Kenyan police chief quits, interior minister dismissed after attacks

Kenyan police chief quits, interior minister dismissed after attacks
Kenyan security officers inspect the scene at a quarry near Mandera, where officials said at least 36 people were killed in an attack by Islamist extremists on Dec. 2. (European Pressphoto Agency)

The Somali extremist group Shabab attacked a quarry in northern Kenya on Tuesday, killing dozens of workers 10 days after a bus attack the group claimed responsibility for in which gunmen shot and killed 28 passengers who couldn't recite a Koranic verse.

After the quarry assault, Kenyan Police Chief David Kimaiyo submitted his resignation, which was accepted by President Uhuru Kenyatta, according to media reports. Kenyatta dismissed Interior Minister Joseph Ole Lenku and nominated as his replacement opposition politician and retired army Gen. Joseph Nkaissery.


In recent weeks, Islamist extremist groups on opposite sides of the continent -- in Kenya and Nigeria -- have carried out attacks killing hundreds, with security forces in both countries accused of lapses for their failure to contain the violence.

Officials said the quarry workers attacked Tuesday morning were ambushed in Koromei, local media reported. The workers were sleeping in tents when the attack began, and Kenya's Red Cross and local officials reported that 36 were killed.

Thirty-two of the dead were shot in the head by the assailants -- like the bus attack victims -- but four were beheaded, Reuters reported, citing a witness.

Photos of the quarry victims posted online Tuesday bore a chilling resemblance to the scene of the bus shooting, with victims lying on the ground in a long line.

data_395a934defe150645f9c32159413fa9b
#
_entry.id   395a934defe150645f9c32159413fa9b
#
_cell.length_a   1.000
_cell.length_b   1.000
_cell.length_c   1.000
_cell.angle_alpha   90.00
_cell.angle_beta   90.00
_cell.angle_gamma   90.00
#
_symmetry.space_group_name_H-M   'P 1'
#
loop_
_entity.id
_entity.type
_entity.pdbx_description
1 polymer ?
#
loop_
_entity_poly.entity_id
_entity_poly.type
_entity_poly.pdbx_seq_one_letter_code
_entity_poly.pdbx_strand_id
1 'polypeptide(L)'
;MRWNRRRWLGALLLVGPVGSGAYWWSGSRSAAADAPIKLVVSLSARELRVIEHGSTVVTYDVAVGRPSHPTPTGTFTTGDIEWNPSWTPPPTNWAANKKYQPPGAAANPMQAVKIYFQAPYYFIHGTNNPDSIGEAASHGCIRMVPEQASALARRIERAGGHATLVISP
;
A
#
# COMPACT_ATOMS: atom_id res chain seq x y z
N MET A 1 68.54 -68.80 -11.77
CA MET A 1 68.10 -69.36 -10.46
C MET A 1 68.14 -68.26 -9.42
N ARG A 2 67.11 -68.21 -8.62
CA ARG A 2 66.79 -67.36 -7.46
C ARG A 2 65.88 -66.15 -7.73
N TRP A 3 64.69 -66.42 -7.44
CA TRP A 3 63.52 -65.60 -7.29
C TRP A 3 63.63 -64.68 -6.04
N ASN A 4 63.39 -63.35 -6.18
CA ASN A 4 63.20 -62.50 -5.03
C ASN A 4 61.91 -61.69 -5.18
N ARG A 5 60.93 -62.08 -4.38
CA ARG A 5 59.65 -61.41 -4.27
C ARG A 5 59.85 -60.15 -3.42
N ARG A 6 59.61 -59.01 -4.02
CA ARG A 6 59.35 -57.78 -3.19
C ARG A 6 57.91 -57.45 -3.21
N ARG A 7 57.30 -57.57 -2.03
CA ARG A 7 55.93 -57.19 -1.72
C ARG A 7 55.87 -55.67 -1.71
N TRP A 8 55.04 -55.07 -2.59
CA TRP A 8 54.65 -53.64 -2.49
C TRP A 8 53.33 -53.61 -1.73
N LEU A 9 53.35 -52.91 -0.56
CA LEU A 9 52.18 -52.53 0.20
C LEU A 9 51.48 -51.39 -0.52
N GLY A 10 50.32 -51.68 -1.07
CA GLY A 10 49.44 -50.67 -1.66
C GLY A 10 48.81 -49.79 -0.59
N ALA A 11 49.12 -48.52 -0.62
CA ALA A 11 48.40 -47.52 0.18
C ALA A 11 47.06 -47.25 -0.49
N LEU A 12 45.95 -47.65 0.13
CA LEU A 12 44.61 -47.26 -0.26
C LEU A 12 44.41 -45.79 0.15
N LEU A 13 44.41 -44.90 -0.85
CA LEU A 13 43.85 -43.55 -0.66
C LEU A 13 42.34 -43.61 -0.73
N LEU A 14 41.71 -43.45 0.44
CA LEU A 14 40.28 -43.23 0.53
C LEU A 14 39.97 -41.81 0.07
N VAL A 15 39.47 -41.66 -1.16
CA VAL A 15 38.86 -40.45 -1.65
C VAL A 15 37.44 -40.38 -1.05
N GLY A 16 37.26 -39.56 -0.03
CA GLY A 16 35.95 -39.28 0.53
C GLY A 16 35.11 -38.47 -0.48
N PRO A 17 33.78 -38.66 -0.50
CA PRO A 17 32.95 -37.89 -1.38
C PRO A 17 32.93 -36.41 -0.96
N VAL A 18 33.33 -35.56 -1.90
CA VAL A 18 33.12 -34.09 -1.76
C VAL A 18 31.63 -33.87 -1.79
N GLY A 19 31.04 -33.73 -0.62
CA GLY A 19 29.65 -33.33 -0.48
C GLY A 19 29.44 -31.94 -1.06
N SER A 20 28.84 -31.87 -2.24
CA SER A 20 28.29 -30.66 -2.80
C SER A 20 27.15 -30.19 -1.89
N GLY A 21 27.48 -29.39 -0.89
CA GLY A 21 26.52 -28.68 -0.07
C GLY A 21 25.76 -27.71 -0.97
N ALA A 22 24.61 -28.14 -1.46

The Shabab, an Al Qaeda-linked group, claimed responsibility for Tuesday's attack in addition to last month's bus massacre. Both attacks were near the northern town of Mandera, near the Somali border, and both saw gunmen separate non-Muslims from the group and killing them.

Kenya has seen a series of attacks since 2011, when it deployed military forces to Somalia to help fight the Shabab as part of a United Nations-backed African force, AMISOM. The extremist group, which is fighting the Somali government, has been driven from almost all of the country's major towns and has lost significant territory in recent years, but it is still able to mount devastating attacks in Somalia and Kenya. It says its attacks in Kenya are in revenge for that country's military actions in Somalia.

Last year the group attacked the upscale Westgate shopping mall in Nairobi, killing at least 67 people.

It has recently focused on attacks in coastal and northern territories, undermining one of Kenya's most important industries: tourism. The nation's beach resorts remain deserted after the fatal shootings of two foreign tourists in recent months.

Just as Nigeria, the continent's richest country, has lost northeastern territory to its homegrown extremist group, Boko Haram, Kenya has seen increasing attacks in its remote northern areas.

Kenya last week said it bombed a Shabab base and killed about 100 fighters after the bus attack.

The attacks in northern Nigeria are part of Boko Haram's fight to establish a strict Islamic state in the nation of 170 million people, split between a predominantly Muslim north and mainly Christian south.

Militants believed to be from Boko Haram have recently slain dozens of fishermen in the northeast of the country; attacked villages and towns; twice launched suicide bombings in a Maiduguri market, just days apart; and carried out multiple bombings and shootings at the central mosque in the northern city of Kano, killing at least 100 people.

Though the Shabab and Boko Haram are waging separate campaigns, analysts suggest that the groups have shared tactics. Boko Haram fighters are also believed to have been trained by Al Qaeda-linked groups in various parts of the continent.

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